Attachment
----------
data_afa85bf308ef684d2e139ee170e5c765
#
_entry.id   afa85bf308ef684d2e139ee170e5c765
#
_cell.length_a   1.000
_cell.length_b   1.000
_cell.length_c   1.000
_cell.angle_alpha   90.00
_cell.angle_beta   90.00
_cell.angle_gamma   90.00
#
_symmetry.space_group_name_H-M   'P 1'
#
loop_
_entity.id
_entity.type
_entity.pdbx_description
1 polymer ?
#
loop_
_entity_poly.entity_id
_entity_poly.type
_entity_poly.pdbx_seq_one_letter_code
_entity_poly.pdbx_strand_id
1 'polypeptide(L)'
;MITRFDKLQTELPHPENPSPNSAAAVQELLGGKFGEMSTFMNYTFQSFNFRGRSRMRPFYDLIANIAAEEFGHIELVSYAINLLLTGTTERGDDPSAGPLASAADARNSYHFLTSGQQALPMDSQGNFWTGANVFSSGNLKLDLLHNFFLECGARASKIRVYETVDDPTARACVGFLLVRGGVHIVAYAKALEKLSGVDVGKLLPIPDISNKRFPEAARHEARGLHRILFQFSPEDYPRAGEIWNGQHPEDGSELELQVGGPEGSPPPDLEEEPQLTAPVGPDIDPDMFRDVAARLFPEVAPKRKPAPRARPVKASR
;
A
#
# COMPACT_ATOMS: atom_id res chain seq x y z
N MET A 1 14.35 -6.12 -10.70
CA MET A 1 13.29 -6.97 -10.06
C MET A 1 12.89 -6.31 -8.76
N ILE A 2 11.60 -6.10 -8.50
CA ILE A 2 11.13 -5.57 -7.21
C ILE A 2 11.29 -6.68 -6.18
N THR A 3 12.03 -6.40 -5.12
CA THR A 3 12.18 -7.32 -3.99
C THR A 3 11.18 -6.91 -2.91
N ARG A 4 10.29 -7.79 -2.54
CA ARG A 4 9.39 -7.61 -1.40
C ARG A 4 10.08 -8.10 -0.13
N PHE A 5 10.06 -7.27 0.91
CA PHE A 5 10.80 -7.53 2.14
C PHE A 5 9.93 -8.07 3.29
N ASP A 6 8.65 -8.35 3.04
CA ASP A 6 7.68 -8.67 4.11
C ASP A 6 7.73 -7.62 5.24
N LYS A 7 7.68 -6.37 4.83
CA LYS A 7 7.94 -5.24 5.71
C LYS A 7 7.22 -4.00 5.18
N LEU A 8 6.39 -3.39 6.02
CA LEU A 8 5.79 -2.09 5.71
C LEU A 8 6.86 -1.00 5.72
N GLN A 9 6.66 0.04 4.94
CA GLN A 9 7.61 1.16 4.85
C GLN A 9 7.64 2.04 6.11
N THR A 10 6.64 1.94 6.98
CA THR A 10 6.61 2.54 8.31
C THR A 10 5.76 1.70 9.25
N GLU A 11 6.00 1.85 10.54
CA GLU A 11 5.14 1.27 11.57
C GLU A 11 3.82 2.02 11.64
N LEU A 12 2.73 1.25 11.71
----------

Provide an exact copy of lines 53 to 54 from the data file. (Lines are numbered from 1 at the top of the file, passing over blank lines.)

CA LEU A 8 5.79 -2.09 5.71
C LEU A 8 6.86 -1.00 5.72